Dos and don'ts: How to treat your PC right
By Jay Dougherty Jul 27, 2006, 14:04 GMT
Washington - Computers can be our best friends - or our worst enemies. Treat your computer right, and it'll likely give you years of enjoyment and productivity. Treat it wrong, and you'll pay in hours lost to troubleshooting and frustration.
Treating your PC right means knowing some basic operational rules and guidelines. Amazingly, most of us acquire a computer and begin using it without ever being told what to do - or what not to do. Never fear. Here are some guidelines that will get you started.
-- Hands off that on/off switch
First, don't make a habit of turning off your computer using the on/off switch. The latest Windows operating systems have a Shutdown command for a reason: Shutting down your PC through the operating system allows it to close all open applications and files and keep disk fragmentation in check. Also, using the Shutdown command is important to ensure that any unsaved data is written to disk rather than being lost or scrambled the next time you turn on your computer.
Look at the hard drive of anyone who shuts down the computer by using the on/off switch, and you'll see hundreds or thousands of 'tmp' - short for 'temporary' - files clogging up the system. Those files would have been deleted if the operating system had been shut down properly. They don't hurt anything, but they do take up space.
So what should you do when your operating system freezes and you can't shut the computer down the normal way? First, try pressing and holding down the Ctrl-Alt-Del keys simultaneously. Doing so should bring up a dialog box that contains a Shutdown button. Use that.
If Ctrl-Alt-Del still doesn't work, you may be left with no option but to use the on/off button. Don't worry. Serious damage is unlikely to result if you resort to this method once in a while. Just be sure to save your work often, since you'll lose any changes you've made to a file since the last save if you're forced to use an emergency shutdown.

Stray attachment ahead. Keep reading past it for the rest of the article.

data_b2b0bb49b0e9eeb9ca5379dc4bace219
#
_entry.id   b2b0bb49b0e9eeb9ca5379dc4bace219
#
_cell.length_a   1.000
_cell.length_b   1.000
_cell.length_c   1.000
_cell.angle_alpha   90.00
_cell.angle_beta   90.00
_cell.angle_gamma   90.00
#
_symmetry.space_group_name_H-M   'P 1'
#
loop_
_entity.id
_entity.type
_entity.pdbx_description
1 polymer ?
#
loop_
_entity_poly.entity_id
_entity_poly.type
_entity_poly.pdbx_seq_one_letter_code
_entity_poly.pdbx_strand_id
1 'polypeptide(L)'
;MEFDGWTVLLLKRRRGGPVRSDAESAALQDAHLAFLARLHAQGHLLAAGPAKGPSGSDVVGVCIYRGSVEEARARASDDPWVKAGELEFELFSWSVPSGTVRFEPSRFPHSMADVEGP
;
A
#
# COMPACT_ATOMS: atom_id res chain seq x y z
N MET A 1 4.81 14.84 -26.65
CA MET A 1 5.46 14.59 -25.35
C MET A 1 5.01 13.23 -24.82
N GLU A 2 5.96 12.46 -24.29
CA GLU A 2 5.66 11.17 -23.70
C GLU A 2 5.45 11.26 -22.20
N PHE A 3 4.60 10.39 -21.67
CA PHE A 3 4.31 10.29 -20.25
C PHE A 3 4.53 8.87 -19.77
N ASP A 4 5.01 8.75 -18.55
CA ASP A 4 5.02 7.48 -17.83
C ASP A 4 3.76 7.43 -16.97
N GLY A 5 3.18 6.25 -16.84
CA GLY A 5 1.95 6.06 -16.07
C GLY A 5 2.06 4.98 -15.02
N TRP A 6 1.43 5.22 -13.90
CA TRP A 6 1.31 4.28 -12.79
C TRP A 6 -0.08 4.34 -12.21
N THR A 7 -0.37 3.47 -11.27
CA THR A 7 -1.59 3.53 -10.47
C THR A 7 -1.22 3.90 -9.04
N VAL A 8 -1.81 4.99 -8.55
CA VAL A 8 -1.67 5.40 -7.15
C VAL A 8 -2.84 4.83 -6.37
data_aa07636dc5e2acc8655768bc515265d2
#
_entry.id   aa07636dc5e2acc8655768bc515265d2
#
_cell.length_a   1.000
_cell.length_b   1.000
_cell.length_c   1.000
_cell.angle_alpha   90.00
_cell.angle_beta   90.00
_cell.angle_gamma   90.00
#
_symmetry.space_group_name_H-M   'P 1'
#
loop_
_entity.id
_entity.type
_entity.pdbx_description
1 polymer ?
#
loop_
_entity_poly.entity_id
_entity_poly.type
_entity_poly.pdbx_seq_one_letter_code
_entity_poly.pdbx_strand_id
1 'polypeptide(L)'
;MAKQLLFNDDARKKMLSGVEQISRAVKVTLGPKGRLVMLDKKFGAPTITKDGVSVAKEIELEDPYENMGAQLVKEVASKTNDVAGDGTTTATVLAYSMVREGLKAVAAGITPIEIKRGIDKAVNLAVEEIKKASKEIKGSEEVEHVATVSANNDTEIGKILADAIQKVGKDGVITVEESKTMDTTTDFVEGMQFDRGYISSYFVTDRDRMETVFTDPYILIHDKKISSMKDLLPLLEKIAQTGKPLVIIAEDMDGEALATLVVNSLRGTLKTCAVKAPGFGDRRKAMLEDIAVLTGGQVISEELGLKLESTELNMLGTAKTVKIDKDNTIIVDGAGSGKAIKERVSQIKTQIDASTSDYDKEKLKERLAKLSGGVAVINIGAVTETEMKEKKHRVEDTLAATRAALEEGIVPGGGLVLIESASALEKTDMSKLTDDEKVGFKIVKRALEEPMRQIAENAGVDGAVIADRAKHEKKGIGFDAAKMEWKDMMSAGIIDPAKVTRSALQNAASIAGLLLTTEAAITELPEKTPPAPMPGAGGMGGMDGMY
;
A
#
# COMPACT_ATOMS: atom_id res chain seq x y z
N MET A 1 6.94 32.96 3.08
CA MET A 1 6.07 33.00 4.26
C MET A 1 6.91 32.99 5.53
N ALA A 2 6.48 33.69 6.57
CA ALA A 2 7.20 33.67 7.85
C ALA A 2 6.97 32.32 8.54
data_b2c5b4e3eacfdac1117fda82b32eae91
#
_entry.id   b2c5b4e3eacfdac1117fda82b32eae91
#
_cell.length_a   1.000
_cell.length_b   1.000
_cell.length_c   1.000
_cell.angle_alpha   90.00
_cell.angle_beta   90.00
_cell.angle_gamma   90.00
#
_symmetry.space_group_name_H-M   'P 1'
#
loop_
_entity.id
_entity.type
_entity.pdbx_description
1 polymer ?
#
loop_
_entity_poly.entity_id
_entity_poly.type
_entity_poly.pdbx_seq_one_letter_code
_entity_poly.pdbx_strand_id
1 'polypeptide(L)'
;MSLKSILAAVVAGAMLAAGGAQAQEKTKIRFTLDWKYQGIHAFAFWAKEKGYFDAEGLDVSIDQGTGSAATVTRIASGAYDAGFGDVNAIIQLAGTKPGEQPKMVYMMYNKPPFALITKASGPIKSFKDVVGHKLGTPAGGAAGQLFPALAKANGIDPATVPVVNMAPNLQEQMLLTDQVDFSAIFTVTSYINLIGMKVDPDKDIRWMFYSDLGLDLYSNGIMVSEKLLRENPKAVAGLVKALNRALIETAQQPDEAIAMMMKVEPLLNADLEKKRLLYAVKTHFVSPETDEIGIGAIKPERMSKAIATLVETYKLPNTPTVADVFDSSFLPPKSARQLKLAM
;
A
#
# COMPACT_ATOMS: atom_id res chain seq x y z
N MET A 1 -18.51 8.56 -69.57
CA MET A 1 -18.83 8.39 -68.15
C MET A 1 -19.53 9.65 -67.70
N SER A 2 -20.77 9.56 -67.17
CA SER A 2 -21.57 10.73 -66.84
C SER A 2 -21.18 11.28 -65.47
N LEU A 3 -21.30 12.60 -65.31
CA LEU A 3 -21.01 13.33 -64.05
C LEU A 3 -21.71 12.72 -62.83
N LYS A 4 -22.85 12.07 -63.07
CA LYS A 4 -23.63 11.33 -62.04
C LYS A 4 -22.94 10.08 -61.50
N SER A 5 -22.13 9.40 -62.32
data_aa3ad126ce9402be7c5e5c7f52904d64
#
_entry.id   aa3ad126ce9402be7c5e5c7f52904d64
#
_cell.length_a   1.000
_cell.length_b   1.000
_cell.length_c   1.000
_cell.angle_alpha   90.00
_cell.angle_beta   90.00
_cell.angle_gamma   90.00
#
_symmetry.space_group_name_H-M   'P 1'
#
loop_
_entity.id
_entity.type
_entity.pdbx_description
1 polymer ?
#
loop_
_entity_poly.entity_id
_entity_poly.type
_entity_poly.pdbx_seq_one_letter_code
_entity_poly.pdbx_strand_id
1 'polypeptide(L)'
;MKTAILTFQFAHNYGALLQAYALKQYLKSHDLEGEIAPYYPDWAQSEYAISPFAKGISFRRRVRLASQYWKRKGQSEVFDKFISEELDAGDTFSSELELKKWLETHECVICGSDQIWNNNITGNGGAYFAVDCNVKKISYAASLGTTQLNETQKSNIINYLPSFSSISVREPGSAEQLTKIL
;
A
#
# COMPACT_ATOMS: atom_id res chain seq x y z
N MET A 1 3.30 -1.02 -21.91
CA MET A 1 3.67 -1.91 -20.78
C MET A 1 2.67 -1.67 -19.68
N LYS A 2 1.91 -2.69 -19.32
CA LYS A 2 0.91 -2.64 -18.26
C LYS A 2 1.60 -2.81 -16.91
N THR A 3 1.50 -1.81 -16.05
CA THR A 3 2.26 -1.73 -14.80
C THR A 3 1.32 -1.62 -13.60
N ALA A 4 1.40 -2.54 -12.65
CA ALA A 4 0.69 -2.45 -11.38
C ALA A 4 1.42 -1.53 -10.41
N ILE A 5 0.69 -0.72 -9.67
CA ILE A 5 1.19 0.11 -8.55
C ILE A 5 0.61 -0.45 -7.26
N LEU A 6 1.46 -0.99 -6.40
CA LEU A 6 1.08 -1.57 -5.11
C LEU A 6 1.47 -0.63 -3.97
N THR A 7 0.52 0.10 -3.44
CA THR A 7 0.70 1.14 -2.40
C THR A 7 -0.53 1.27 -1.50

--- Pause after shutdown
If you turn your computer off, wait at least a minute before turning it back on. The pause allows your computer's memory to discharge fully. It also permits disk drives and fans to come to a standstill instead of being abruptly jolted back into action.
The same advice applies to some peripherals connected to your computer. Cable and DSL modems should not be turned off and on quickly if you're troubleshooting. Their memory must fully discharge in order to clear all settings.
--- Turn it off before connecting
Be sure to turn your computer off before connecting new hardware that is not designed to be 'plug-and-play.' Any device that connects to the older parallel, serial, or PS/2 connections on your PC will typically not be plug-and-play. Plugging in a PS/2 mouse while your computer is running, for instance, won't necessarily cause your computer to freeze or result in damage, but the device usually won't work until you restart your computer.
USB and FireWire devices, on the other hand, are often designed to be plugged in while the computer is running. So long as you have first installed any device drivers supplied with your USB device, you should have no problems.
--- Drive safely
Any removable drive in your PC - such as a CD-ROM, DVD, compact flash reader, or floppy disk - will include a light on the front panel. That light lets you know when data is being written to or read from the media inside.
While the light is on, never forcefully remove the media. If you do, it's likely that the data that was being written to or read from the media will not be usable. In a worst case scenario, the rest of the data that's on the media could become corrupt or the media could be unusable.
Many CD or DVD drives have a button that you press in order to eject the media. The button is in part a safety feature; if you press it while data is being written to a disk, the operation will finish before you get the disk. But other types of drives allow manual ejection. It's these that you must be especially careful with.
--- Use no force
Nothing that you insert into your PC - whether it's a disk or a cable - should require unusual force to get it in place. USB, FireWire, PS/2, and all other cables are designed to be inserted into their respective sockets in a particular orientation. The same is true of nonvolatile memory cards such as CompactFlash and Secure Digital (SD) cards, as well as PCMCIA cards. Take the time to learn how cables, cards, and disks are inserted properly, and what it feels like when they are.
If you attempt to insert a USB or other cable upside-down, you'll meet resistance. Don't ignore the feedback. PS/2 cables - often used for keyboards and mice - are particularly tricky to insert properly. Look at the pins in end of the PS/2 cord, and make sure that they're aligned properly with the PS/2 port.
--- Lose the food
Make a habit of eating and drinking around your computer, and sooner or later you'll have a mishap. Keyboards don't like crumbs, and they absolutely hate liquid. In fact, any liquid spilled into a keyboard will usually result in the death of the board itself, as electrical shorting will result.© 2006 dpa - Deutsche Presse-Agentur